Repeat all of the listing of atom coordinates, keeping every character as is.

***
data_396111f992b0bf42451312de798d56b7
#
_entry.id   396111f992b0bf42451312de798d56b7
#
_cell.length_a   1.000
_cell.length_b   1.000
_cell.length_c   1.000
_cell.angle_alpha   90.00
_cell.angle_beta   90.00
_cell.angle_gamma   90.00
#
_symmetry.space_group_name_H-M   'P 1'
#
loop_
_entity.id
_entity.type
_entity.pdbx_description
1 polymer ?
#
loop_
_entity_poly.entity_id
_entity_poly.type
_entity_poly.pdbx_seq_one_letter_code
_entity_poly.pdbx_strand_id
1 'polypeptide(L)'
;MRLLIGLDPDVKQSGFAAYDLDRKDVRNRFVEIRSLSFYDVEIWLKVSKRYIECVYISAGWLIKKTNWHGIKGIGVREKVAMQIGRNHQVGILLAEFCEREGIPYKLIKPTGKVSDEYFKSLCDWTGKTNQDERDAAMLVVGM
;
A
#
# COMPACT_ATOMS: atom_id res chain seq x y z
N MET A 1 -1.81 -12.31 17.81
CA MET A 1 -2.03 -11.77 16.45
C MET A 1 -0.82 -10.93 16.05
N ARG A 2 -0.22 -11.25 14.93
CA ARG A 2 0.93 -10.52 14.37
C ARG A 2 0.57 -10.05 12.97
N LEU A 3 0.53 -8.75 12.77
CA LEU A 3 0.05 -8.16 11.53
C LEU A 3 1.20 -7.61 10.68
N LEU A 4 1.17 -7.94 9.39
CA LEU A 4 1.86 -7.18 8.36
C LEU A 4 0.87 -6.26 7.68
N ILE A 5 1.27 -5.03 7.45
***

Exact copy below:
data_396111f992b0bf42451312de798d56b7
#
_entry.id   396111f992b0bf42451312de798d56b7
#
_cell.length_a   1.000
_cell.length_b   1.000
_cell.length_c   1.000
_cell.angle_alpha   90.00
_cell.angle_beta   90.00
_cell.angle_gamma   90.00
#
_symmetry.space_group_name_H-M   'P 1'
#
loop_
_entity.id
_entity.type
_entity.pdbx_description
1 polymer ?
#
loop_
_entity_poly.entity_id
_entity_poly.type
_entity_poly.pdbx_seq_one_letter_code
_entity_poly.pdbx_strand_id
1 'polypeptide(L)'
;MRLLIGLDPDVKQSGFAAYDLDRKDVRNRFVEIRSLSFYDVEIWLKVSKRYIECVYISAGWLIKKTNWHGIKGIGVREKVAMQIGRNHQVGILLAEFCEREGIPYKLIKPTGKVSDEYFKSLCDWTGKTNQDERDAAMLVVGM
;
A
#
# COMPACT_ATOMS: atom_id res chain seq x y z
N MET A 1 -1.81 -12.31 17.81
CA MET A 1 -2.03 -11.77 16.45
C MET A 1 -0.82 -10.93 16.05
N ARG A 2 -0.22 -11.25 14.93
CA ARG A 2 0.93 -10.52 14.37
C ARG A 2 0.57 -10.05 12.97
N LEU A 3 0.53 -8.75 12.77
CA LEU A 3 0.05 -8.16 11.53
C LEU A 3 1.20 -7.61 10.68
N LEU A 4 1.17 -7.94 9.39
CA LEU A 4 1.86 -7.18 8.36
C LEU A 4 0.87 -6.26 7.68
N ILE A 5 1.27 -5.03 7.45